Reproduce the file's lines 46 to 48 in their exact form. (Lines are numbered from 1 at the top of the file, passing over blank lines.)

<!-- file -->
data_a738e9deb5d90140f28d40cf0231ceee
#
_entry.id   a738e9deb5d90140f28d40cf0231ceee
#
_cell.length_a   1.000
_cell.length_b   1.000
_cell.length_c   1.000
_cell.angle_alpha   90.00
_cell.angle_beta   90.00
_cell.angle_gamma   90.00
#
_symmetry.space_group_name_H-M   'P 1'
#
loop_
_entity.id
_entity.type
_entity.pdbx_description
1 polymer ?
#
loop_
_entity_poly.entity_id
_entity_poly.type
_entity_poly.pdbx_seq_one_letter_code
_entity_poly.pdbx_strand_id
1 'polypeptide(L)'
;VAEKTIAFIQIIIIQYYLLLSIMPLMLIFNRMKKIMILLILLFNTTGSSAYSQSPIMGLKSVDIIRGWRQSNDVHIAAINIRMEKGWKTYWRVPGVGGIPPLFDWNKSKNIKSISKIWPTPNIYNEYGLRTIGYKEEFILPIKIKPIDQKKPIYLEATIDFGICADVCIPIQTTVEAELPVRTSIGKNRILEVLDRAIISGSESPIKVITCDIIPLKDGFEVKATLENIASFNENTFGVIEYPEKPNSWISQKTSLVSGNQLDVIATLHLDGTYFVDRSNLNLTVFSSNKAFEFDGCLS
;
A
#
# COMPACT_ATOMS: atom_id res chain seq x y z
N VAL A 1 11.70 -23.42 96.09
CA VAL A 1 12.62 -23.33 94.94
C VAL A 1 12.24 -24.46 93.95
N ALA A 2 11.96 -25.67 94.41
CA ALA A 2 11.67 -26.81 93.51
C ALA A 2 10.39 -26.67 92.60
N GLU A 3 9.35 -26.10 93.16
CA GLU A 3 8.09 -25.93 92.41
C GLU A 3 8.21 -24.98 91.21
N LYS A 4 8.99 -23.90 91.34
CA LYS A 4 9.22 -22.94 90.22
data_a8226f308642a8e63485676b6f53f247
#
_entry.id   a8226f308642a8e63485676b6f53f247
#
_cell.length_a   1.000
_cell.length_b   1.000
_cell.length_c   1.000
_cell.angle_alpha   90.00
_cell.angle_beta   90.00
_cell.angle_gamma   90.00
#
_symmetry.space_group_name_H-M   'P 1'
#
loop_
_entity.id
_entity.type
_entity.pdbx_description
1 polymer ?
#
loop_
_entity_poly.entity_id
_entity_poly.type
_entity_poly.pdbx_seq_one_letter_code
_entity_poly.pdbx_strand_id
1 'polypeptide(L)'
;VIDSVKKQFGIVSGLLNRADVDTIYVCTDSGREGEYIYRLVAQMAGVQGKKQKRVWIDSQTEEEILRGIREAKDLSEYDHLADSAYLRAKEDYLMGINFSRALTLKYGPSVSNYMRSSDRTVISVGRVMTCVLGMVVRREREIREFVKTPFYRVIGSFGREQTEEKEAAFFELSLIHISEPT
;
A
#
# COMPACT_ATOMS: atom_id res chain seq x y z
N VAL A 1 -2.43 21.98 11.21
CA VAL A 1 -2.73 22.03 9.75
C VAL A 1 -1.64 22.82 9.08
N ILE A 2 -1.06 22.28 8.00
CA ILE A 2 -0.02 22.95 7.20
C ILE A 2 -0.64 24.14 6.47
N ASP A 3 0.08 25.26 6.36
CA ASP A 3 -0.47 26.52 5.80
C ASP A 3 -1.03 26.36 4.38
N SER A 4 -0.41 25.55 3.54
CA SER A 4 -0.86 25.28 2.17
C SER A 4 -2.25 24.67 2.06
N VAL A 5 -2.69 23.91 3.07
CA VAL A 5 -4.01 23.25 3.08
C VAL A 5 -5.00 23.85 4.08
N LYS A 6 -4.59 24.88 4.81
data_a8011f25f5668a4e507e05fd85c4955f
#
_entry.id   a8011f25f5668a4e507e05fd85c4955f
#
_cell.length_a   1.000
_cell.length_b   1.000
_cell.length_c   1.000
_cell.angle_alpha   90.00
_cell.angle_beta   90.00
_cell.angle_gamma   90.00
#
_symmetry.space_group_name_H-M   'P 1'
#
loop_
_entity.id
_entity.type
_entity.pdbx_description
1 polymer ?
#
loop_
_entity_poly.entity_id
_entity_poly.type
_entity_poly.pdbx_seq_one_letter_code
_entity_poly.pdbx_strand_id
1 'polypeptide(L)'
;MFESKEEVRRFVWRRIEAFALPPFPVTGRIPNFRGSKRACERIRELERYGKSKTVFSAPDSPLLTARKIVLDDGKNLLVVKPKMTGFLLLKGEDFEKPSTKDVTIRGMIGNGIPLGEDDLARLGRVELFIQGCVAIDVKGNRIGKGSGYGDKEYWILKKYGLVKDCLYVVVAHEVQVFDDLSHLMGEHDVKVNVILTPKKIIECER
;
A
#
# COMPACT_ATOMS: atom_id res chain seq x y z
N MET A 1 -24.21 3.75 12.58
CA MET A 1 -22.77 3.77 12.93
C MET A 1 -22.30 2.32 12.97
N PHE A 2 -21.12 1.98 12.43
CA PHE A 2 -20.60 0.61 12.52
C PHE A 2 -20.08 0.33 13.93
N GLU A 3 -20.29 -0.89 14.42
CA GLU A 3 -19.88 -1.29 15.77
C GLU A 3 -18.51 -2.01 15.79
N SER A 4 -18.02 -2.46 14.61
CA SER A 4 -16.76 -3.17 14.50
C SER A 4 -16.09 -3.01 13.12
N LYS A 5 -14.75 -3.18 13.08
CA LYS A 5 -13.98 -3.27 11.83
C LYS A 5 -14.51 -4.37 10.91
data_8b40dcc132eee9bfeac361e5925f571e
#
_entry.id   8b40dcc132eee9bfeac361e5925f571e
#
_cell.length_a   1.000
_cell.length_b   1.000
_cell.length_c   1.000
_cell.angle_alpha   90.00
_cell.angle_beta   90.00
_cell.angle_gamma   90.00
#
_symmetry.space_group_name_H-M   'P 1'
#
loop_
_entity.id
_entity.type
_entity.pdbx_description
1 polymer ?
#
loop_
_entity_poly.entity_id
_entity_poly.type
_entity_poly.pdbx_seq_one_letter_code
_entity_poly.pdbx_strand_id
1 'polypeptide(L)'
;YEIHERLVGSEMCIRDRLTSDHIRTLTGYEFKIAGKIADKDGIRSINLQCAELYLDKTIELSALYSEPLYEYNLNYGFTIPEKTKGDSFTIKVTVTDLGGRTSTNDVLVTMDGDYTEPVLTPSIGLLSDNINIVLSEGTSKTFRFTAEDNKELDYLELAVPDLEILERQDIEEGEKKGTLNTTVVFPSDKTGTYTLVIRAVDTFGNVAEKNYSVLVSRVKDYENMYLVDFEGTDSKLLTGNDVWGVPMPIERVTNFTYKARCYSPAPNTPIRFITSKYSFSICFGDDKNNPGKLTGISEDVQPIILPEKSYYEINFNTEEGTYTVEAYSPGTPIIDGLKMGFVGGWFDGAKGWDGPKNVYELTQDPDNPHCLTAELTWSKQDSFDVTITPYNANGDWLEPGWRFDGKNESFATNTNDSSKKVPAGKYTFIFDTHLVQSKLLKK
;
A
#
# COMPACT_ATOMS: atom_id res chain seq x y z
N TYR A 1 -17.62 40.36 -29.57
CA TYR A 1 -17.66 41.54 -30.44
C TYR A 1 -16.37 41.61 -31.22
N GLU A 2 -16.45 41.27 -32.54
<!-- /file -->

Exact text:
_cell.length_a   1.000
_cell.length_b   1.000
_cell.length_c   1.000